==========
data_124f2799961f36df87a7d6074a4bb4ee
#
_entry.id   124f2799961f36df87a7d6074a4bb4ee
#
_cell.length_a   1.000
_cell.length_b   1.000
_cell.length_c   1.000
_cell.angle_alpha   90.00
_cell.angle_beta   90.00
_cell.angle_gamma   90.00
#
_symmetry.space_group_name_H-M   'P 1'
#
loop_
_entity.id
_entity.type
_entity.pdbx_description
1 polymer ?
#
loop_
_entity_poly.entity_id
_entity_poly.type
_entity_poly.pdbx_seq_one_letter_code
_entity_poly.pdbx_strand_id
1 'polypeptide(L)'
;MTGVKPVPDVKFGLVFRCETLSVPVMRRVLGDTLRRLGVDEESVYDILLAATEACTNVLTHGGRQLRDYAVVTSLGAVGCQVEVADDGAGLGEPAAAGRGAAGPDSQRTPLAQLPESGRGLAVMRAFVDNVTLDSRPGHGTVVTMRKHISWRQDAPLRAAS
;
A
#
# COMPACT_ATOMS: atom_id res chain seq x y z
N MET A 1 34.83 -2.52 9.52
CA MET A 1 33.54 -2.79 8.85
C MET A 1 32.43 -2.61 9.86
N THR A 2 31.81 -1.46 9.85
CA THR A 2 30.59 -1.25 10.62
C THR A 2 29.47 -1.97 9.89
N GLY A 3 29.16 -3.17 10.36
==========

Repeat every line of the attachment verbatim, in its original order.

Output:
data_124f2799961f36df87a7d6074a4bb4ee
#
_entry.id   124f2799961f36df87a7d6074a4bb4ee
#
_cell.length_a   1.000
_cell.length_b   1.000
_cell.length_c   1.000
_cell.angle_alpha   90.00
_cell.angle_beta   90.00
_cell.angle_gamma   90.00
#
_symmetry.space_group_name_H-M   'P 1'
#
loop_
_entity.id
_entity.type
_entity.pdbx_description
1 polymer ?
#
loop_
_entity_poly.entity_id
_entity_poly.type
_entity_poly.pdbx_seq_one_letter_code
_entity_poly.pdbx_strand_id
1 'polypeptide(L)'
;MTGVKPVPDVKFGLVFRCETLSVPVMRRVLGDTLRRLGVDEESVYDILLAATEACTNVLTHGGRQLRDYAVVTSLGAVGCQVEVADDGAGLGEPAAAGRGAAGPDSQRTPLAQLPESGRGLAVMRAFVDNVTLDSRPGHGTVVTMRKHISWRQDAPLRAAS
;
A
#
# COMPACT_ATOMS: atom_id res chain seq x y z
N MET A 1 34.83 -2.52 9.52
CA MET A 1 33.54 -2.79 8.85
C MET A 1 32.43 -2.61 9.86
N THR A 2 31.81 -1.46 9.85
CA THR A 2 30.59 -1.25 10.62
C THR A 2 29.47 -1.97 9.89
N GLY A 3 29.16 -3.17 10.36